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good 'reentrant' audiobooks?

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message 1: by Tamahome (new)

Tamahome | 6252 comments What are some good audiobooks where, if your mind drifts for a minute, you don't get completely lost and think "I'd better read this instead"?


message 2: by terpkristin (new)

terpkristin | 4142 comments In the SFF genre? Ready Player One is pretty easy to drift away or multi-task to.

Generally, I find the light mystery-thriller type books are easy for drifting, at least easier than most SFF books. Books like the Andy Carpenter books or the recent Magical Cats mysteries I read...


message 3: by Tamahome (last edited Aug 03, 2014 10:21AM) (new)

Tamahome | 6252 comments Not Angelmaker, although many like its intricacies. 'Cozy mysteries' Kristin?


message 4: by terpkristin (new)

terpkristin | 4142 comments Heh I'd never heard that term, but based on Google results, yeah I'd say that some of the books I've read fit that bill AND they are the type to be easy to be distracted from... :)


message 5: by Michele (new)

Michele | 1154 comments Do you re-read? I've been listening to some old books that I'd previously read with my eyes. I'm enjoying both revisiting old friends and getting a new perspective from listening. Plus if I miss a bit (damn gardeners with their damn leafblowers) it doesn't matter too much.


message 6: by Sandi (new)

Sandi (sandikal) | 1212 comments Tamahome wrote: "Not Angelmaker, although many like its intricacies. 'Cozy mysteries' Kristin?"

I had to start so many chapters of that book over. It was so hard to keep track of what was going on. I wonder if it would have been easier in print. Sometimes, the audiobook productions don't pause enough where there are page breaks and scene changes in the books. That makes them really tough to follow.


message 7: by David Sven (new)

David Sven (gorro) | 1582 comments Tamahome wrote: "What are some good audiobooks where, if your mind drifts for a minute, you don't get completely lost and think "I'd better read this instead"?"

I like Name of the Wind as narrated by Rupert Degas -
Anything Abercrombie as read by Steven Pacey-
Blood Song works well in audio and is probably my favourite book this year.

Anything by Aastair Reynolds that is narrated by John Lee is good.
The Dresden books are good in audio.


message 8: by terpkristin (new)

terpkristin | 4142 comments Sandi wrote: "I had to start so many chapters of that book over. It was so hard to keep track of what was going on. I wonder if it would have been easier in print. Sometimes, the audiobook productions don't pause enough where there are page breaks and scene changes in the books. That makes them really tough to follow."

Haven't tried that one, but this is absolutely true. The editing/narration of some books makes is really hard to figure out where authors have put a section break or where one scene ends and another begins. That drives me nuts and almost always causes me to rewind and re-listen.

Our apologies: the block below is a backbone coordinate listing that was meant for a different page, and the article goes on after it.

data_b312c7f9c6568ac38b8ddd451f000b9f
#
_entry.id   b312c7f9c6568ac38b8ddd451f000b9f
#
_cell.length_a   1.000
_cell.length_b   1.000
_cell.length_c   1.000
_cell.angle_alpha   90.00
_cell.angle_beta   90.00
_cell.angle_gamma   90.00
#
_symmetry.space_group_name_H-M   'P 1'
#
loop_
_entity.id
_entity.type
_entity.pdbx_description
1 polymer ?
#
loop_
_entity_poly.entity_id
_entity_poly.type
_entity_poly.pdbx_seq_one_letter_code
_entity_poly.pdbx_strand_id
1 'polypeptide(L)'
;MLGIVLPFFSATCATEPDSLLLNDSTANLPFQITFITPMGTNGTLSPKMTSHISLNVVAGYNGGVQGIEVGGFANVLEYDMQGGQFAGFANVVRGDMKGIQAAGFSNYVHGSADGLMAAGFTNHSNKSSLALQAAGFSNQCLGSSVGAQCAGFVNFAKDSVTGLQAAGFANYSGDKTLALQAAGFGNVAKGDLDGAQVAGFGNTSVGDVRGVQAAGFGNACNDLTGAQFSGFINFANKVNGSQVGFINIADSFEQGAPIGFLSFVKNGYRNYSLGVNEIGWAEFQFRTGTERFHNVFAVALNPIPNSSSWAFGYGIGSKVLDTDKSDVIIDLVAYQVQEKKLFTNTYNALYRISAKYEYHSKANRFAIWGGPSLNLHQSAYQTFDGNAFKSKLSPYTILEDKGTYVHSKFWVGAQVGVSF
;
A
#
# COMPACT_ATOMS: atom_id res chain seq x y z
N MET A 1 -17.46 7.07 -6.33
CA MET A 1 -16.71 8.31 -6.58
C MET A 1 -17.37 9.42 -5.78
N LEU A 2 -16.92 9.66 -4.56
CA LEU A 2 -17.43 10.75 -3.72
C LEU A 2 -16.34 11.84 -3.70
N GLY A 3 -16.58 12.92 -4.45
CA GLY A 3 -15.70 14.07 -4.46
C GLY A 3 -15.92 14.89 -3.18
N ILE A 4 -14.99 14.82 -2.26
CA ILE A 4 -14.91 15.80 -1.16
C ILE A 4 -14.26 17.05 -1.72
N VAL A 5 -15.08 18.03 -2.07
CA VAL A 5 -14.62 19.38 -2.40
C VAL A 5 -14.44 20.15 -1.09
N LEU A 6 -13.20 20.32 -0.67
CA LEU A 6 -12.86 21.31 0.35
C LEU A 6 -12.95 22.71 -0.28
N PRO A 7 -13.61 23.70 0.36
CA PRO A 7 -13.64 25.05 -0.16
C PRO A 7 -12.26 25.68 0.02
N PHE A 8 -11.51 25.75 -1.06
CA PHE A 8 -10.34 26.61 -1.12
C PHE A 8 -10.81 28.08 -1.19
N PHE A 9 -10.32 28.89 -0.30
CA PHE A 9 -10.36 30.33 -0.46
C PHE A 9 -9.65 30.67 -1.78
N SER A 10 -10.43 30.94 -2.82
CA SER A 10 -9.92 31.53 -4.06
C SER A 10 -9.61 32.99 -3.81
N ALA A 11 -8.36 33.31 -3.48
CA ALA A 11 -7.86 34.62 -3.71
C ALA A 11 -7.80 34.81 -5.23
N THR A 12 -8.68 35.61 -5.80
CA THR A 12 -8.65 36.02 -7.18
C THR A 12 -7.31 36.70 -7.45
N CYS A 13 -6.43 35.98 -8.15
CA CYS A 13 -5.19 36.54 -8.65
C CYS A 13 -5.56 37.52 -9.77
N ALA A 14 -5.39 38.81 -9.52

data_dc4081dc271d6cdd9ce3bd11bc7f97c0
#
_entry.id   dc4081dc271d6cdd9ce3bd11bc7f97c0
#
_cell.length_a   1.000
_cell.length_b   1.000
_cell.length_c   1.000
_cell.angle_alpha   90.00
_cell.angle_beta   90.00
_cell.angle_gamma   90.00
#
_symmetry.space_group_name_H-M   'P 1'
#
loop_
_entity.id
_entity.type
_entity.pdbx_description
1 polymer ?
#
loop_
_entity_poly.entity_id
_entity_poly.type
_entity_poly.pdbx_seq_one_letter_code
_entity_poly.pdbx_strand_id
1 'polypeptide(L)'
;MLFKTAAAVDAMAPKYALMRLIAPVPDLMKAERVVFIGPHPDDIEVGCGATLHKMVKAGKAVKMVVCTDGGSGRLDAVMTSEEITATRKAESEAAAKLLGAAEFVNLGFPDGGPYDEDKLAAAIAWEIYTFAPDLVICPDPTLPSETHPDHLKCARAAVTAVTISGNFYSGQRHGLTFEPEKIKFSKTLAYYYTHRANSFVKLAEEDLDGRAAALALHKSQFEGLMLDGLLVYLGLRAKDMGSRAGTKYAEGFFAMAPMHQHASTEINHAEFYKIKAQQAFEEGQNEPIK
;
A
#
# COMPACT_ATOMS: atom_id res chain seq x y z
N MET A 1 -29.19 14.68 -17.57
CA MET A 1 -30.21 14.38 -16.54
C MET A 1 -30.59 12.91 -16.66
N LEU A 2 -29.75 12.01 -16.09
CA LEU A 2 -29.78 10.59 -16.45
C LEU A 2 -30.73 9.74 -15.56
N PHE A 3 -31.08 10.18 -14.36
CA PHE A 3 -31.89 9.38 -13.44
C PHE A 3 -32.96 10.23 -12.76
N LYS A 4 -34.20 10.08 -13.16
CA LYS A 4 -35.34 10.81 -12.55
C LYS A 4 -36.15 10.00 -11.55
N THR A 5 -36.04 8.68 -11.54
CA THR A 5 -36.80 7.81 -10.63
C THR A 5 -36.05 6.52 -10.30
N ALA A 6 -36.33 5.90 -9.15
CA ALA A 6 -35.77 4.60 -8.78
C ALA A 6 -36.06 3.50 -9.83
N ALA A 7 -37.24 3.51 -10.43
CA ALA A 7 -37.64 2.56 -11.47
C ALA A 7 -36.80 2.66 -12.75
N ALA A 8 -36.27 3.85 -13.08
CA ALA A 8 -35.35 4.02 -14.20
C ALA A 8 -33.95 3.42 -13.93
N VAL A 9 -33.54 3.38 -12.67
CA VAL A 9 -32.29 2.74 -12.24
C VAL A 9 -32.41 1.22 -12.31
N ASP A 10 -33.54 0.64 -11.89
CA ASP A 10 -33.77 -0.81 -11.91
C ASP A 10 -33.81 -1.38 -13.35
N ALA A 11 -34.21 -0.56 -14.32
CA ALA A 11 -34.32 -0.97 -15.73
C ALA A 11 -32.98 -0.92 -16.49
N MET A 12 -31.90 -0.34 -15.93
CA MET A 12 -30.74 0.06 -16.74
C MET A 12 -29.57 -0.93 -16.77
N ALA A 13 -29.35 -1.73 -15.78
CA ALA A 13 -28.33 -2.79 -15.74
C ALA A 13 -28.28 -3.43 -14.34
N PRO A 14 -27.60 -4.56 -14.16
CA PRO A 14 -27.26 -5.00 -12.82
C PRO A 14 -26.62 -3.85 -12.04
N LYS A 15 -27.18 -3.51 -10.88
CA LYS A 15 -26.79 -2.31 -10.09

message 9: by Rob, Roberator (new)

Rob (robzak) | 6782 comments Mod
Dresden Files. Most Urban Fantasy really. The Magic 2.0 series. But I'd agree with Michelle that rereads work well for that.


message 10: by Mykander (new)

Mykander | 19 comments Basically anything that isn't hard scifi, a lot of character view points, or heavily political focused. Really you have to work hard to find a book that needs a lot of attention in audio form. Outside of hard scifi the only books I've found difficult to listen to, as I listen to audiobooks solely so I can multitask, are the Wheel of Time and Song of Ice and Fire series. Someone mentioned Abercrombie, although I don't think the First Law Trilogy would work well for that style, although the one offs would.


message 11: by Dharmakirti (last edited Aug 04, 2014 07:26PM) (new)

Dharmakirti | 942 comments I'm going to go out of genre and recommend Steve Martin reading his own book, The Pleasure of My Company. It's charming and funny and if you get distracted for a moment, you won't feel lost.

For something in genre, I would suggest checking out Neil Gaiman's Anansi Boys read by the excellent Lenny Henry. I think he does such a good job bringing the characters and story alive, it is one of the few instances where I liked the audiobook better than the print version.

Another instance where I liked the audiobook better than the print version was the middle-later books (7-10) of the Wheel Of Time series. But that is kinda a back handed compliment because those novels, IMHO, destroyed the pace of the series. The audiobooks made for good background when I worked in data entry. They entertained me and the readers did a good job.


message 12: by Clyde (new)

Clyde (wishamc) | 415 comments Michele wrote: "Do you re-read? I've been listening to some old books that I'd previously read with my eyes. I'm enjoying both revisiting old friends and getting a new perspective from listening. Plus if I miss a ..."

Oh yes indeed, Michele. Narration lets me enjoy old friends again from a new viewpoint. Most recently listening to the audio narration of The White Company by Arthur Conan Doyle gave me a whole new appreciation of Sir. Nigel.


message 13: by Ben (new)

Ben (bennewton_1) | 253 comments I find a lot of comedy memoirs are good for this sort of thing, especially when the author narrates it. Some that jump to mind are Paddle Your Own Canoe, Bossypants, Nerd Do Well and the really excellent Born Standing Up.


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